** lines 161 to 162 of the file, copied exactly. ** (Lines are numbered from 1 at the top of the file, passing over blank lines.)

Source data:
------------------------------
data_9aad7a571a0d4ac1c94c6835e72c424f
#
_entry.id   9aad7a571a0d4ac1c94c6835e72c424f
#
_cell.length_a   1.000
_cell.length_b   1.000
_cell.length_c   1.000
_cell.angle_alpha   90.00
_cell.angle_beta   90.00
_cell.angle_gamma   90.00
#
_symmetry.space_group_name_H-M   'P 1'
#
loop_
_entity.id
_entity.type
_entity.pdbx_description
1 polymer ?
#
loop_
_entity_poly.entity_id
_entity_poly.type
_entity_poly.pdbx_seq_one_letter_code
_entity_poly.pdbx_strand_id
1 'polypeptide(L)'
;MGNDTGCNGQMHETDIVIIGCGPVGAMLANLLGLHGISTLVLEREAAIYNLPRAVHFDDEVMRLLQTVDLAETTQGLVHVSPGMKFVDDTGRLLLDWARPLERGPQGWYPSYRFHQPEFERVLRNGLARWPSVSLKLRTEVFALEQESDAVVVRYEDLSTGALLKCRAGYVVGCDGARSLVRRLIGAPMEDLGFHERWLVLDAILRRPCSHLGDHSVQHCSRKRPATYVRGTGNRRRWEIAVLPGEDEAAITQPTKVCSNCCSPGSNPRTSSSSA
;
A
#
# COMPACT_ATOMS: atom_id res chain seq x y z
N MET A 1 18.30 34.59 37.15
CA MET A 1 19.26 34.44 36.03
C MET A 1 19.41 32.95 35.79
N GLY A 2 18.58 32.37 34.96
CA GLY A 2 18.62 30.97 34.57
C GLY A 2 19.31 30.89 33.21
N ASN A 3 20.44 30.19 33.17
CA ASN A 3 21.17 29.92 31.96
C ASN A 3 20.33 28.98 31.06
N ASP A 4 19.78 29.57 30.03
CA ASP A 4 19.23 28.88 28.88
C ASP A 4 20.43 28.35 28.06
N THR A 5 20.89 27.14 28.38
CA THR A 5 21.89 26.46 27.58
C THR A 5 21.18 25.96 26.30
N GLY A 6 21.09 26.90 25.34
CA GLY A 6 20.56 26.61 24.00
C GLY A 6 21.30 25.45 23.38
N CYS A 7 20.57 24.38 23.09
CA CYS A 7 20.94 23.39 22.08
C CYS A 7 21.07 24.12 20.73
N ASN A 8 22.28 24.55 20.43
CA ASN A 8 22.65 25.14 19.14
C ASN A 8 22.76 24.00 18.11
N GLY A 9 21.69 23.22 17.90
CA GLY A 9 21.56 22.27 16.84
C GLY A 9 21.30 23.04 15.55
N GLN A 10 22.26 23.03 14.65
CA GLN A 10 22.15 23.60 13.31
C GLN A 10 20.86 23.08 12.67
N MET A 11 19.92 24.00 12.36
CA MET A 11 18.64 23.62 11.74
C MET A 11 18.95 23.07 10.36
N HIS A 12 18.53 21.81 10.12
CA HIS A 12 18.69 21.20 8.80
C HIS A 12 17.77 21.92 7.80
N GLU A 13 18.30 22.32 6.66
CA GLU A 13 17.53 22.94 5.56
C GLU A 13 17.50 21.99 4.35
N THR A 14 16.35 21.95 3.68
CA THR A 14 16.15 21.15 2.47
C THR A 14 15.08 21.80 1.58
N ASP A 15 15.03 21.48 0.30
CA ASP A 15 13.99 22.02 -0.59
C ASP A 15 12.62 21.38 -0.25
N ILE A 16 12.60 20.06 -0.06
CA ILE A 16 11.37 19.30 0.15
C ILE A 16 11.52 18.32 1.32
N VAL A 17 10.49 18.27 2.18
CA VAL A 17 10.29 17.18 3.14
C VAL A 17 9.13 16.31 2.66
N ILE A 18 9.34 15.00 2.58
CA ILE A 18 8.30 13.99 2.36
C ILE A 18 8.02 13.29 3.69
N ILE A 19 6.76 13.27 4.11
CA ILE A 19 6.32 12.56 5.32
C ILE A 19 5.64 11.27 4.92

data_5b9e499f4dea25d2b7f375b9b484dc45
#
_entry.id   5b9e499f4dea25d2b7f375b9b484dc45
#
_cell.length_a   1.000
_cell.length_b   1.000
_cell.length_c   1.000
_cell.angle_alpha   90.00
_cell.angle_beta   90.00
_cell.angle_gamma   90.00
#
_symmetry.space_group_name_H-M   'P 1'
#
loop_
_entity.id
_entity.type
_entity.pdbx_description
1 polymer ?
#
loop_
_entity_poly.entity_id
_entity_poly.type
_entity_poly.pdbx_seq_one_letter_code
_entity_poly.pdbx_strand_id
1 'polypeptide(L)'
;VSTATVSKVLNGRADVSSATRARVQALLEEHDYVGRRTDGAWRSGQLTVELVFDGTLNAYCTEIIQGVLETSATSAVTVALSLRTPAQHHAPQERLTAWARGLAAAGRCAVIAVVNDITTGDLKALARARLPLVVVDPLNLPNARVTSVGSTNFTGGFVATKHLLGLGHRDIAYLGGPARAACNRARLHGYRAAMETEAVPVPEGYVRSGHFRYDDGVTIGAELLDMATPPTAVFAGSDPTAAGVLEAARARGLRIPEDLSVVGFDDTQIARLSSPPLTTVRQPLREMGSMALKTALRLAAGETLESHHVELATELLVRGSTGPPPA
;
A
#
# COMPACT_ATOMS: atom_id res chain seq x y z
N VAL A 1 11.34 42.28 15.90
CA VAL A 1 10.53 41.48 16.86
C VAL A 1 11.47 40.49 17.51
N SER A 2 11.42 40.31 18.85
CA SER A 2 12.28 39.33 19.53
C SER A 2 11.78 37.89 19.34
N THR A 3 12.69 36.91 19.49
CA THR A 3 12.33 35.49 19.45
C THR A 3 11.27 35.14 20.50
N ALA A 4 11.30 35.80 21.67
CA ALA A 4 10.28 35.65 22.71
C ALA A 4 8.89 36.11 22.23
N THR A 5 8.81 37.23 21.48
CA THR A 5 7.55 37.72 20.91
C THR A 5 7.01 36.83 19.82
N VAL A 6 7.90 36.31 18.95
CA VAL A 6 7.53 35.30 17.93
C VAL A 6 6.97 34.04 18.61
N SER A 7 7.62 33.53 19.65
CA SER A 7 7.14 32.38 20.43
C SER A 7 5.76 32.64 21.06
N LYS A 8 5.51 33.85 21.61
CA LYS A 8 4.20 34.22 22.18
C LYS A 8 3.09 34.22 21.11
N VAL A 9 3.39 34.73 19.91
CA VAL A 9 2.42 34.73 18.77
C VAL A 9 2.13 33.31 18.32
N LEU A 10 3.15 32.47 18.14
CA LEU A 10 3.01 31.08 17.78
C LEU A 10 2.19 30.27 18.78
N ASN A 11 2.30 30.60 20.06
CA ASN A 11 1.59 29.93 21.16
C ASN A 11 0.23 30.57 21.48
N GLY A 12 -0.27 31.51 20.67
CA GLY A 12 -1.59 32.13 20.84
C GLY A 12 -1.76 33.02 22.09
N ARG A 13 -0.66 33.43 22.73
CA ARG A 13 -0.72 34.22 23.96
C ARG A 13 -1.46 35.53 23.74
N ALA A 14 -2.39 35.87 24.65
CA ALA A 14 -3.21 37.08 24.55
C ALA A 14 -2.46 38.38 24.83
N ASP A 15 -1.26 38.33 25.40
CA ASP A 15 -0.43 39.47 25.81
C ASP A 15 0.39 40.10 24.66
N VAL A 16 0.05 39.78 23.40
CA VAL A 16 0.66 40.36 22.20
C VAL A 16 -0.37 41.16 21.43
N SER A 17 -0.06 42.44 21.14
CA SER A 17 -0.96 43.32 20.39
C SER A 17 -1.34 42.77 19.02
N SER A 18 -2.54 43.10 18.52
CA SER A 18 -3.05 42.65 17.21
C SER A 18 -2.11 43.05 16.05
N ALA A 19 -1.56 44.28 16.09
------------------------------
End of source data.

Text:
CA ASP A 15 -0.43 39.47 25.81
C ASP A 15 0.39 40.10 24.66